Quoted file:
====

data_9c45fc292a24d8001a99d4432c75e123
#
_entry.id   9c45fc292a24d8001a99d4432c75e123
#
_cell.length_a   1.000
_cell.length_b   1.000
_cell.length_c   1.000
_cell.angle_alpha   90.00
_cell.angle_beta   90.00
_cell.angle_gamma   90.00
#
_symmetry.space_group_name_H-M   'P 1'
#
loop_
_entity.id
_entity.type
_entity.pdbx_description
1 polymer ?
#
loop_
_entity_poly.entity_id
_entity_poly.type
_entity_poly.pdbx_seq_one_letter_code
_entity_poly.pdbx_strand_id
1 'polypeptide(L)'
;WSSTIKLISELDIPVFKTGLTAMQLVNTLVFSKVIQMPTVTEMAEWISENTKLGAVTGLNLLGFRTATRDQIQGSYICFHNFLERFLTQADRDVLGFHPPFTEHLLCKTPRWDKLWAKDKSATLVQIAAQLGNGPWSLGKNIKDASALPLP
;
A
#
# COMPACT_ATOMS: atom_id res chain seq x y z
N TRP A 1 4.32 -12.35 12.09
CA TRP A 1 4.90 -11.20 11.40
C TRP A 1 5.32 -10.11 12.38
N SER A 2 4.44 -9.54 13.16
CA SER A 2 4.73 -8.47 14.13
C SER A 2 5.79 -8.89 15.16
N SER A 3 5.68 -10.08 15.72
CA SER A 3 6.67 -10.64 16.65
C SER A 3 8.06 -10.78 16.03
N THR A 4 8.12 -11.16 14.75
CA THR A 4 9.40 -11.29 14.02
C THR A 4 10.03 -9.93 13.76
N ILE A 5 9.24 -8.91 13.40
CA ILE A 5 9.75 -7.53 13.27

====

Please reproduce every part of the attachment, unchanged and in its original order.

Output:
data_9c45fc292a24d8001a99d4432c75e123
#
_entry.id   9c45fc292a24d8001a99d4432c75e123
#
_cell.length_a   1.000
_cell.length_b   1.000
_cell.length_c   1.000
_cell.angle_alpha   90.00
_cell.angle_beta   90.00
_cell.angle_gamma   90.00
#
_symmetry.space_group_name_H-M   'P 1'
#
loop_
_entity.id
_entity.type
_entity.pdbx_description
1 polymer ?
#
loop_
_entity_poly.entity_id
_entity_poly.type
_entity_poly.pdbx_seq_one_letter_code
_entity_poly.pdbx_strand_id
1 'polypeptide(L)'
;WSSTIKLISELDIPVFKTGLTAMQLVNTLVFSKVIQMPTVTEMAEWISENTKLGAVTGLNLLGFRTATRDQIQGSYICFHNFLERFLTQADRDVLGFHPPFTEHLLCKTPRWDKLWAKDKSATLVQIAAQLGNGPWSLGKNIKDASALPLP
;
A
#
# COMPACT_ATOMS: atom_id res chain seq x y z
N TRP A 1 4.32 -12.35 12.09
CA TRP A 1 4.90 -11.20 11.40
C TRP A 1 5.32 -10.11 12.38
N SER A 2 4.44 -9.54 13.16
CA SER A 2 4.73 -8.47 14.13
C SER A 2 5.79 -8.89 15.16
N SER A 3 5.68 -10.08 15.72
CA SER A 3 6.67 -10.64 16.65
C SER A 3 8.06 -10.78 16.03
N THR A 4 8.12 -11.16 14.75
CA THR A 4 9.40 -11.29 14.02
C THR A 4 10.03 -9.93 13.76
N ILE A 5 9.24 -8.91 13.40
CA ILE A 5 9.75 -7.53 13.27